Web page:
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3

I think you are on the right track, wp_cache_delete was what finally helped me get an auto-signup with auto-login plugin working... I have this from there: wp_cache_delete($current_user->ID, 'users'); wp_cache_delete($current_user->user_login, 'userlogins'); Then see what roles you get after that with: $current_user = wp_get_current_user();


2

As the keys already hold PHP generated output, it should be possible to simply wrap them in some MarkUp woocommerce_wp_select( array( 'id' => 'productstatus_select', 'label' => __( 'Product Status', 'woocommerce' ), 'options' => array( 'Message one' => sprintf( '<span ...


2

You can do in the following way! Create an array of CSS class names and message values $colors_stings = array( 'Message one' => 'message_color_green', 'Message two' => 'message_color_red', 'Message three' => 'message_color_blue' ); Check if message string exist in array then assign CSS color class to variable. $css_class = ...


2

Sorry I can not comment yet on this site Could you be removing an action before it is registered? Have you tried wrapping this with an on init hook? Perhaps using remove_filter would be a better choice. function my_init() { remove_filter( 'storefront_header', array( 'Galleria_Structure', 'galleria_top_bar_wrapper' ) ); remove_filter( ...


2

Ok I found out the solution. Because, as I said, WooCommerce has it's own hooks, first of all I've searched for a WooCommerce hook about registration. I discovered the existence of a hook very similiar to the one used by WordPress: woocommerce_registration_errors. Obviously it works in the same way. Then I simply replaced the WordPress hook with the ...


2

Have you tried logging in the user after your changes? Such as: wp_set_current_user( $current_user->ID, $current_user->user_login ); wp_set_auth_cookie( $current_user->ID ); do_action( 'wp_login', $current_user->user_login );


2

First add the following code (and probably the WC Test Payment Gateway) and do a test order to get a list of all the data keys that are set in the order process via the woocommerce_after_checkout_validation filter: add_action('woocommerce_after_checkout_validation','custom_modify_order',10,1); function custom_modify_order($posted) { foreach ($posted as ...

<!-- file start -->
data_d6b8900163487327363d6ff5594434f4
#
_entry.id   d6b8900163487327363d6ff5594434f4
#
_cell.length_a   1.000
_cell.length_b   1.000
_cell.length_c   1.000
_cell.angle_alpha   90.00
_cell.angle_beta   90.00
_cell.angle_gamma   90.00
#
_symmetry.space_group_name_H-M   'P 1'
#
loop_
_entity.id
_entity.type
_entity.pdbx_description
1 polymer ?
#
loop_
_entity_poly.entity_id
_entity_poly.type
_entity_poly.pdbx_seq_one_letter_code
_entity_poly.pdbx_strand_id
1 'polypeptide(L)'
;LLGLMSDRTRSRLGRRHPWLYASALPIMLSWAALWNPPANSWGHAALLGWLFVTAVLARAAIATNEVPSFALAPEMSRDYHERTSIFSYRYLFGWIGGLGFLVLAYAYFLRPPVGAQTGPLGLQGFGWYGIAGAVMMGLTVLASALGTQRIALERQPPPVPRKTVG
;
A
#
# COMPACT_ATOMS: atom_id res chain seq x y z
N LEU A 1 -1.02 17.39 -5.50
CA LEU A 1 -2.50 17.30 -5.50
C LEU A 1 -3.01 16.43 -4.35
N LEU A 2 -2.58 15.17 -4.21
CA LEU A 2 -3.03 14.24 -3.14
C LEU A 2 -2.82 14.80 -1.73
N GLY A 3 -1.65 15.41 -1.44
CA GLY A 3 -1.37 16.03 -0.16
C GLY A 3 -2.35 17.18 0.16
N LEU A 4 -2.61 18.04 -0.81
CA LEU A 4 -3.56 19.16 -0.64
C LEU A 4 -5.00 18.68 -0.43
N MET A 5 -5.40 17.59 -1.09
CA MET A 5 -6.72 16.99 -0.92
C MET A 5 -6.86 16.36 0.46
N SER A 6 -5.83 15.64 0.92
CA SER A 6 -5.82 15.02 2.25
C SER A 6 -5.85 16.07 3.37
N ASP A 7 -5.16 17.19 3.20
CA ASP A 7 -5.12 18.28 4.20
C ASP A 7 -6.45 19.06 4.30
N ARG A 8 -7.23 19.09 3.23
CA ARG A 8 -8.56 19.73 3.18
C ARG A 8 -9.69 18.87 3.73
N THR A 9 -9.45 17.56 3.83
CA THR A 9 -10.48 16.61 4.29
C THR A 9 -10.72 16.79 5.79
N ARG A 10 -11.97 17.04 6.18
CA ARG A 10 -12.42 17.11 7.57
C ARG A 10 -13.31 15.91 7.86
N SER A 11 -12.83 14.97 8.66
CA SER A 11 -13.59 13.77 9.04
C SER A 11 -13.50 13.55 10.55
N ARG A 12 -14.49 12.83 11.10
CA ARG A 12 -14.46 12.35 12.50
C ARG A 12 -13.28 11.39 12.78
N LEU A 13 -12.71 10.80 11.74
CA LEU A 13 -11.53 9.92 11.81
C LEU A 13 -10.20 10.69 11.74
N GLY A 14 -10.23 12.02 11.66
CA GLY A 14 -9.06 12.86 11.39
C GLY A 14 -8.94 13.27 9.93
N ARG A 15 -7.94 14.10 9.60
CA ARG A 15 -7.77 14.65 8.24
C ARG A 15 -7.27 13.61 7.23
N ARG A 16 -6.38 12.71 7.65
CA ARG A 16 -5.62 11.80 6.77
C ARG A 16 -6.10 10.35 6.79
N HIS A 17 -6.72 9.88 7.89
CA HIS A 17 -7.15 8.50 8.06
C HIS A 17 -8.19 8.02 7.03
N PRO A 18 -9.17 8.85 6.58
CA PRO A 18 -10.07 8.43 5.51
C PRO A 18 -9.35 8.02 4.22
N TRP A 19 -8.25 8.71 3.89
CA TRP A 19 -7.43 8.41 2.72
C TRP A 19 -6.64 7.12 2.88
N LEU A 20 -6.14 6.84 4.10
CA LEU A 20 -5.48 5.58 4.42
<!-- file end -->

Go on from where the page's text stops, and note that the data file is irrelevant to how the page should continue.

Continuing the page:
2

is_category() only check the built in post category. Product categories are custom taxonomies. So you need to use is_tax() instead of is_category() and get_term() instead of get_category(). Check this example:- function is_subcategory($cat_id = null) { if (is_tax('product_cat')) { if (empty($cat_id)){ $cat_id = ...


1

Quickie Run only when you need to run and only run where you need to run Your code is almost there but you are not running at the particular time,if we use the your code it runs first and then filtered again by WooCommerce. So we have two options. Change priority of the filter Hook the code to run properly I think just unsetting ...


1

You can wrap it in the same check used for $category: <?php if (isset($term->term_id)) { echo '<a href="'.get_term_link($term).'">'.$term->name.'</a>'; } ?> or check to make sure it is not an error object: <?php if (!is_wp_error($term)) { echo '<a href="'.get_term_link($term).'">'.$term->name.'</a>'; } ...


1

Use wp_login_url. <a href="<?php echo wp_login_url(); ?> ">login</a> To redirect to home page after login, add the $redirect argument and point to home_url() <a href="<?php echo wp_login_url( home_url() ); ?> ">login</a>


1

You don't need to! With a little understanding of how URLs and query vars work, we can do this entirely within the URL of the page, with no additional PHP code First we have a URL: example.com/abc/123 Then we have a rewrite rule. The rule has a regex pattern that matches the URL, and a second bit that says were all the bits that match go, e.g. ...


1

A minor update (I ran into this issue today): The above solution does not work anymore. The only thing you need to do nowadays is to set the post_parent: wp_update_post(array( 'ID' => $booking->id, 'post_parent' => $order->id ));


1

That is due to the fact, that your filter woocommerce_breadcrumb doesn't even exist. This filter here works and pulls out all the elements, that are currently in the breadcrumb (as an array): add_filter( 'woocommerce_get_breadcrumb', 'change_breadcrumb' ); function change_breadcrumb( $crumbs ) { var_dump( $crumbs ); return $crumbs; } And this ...



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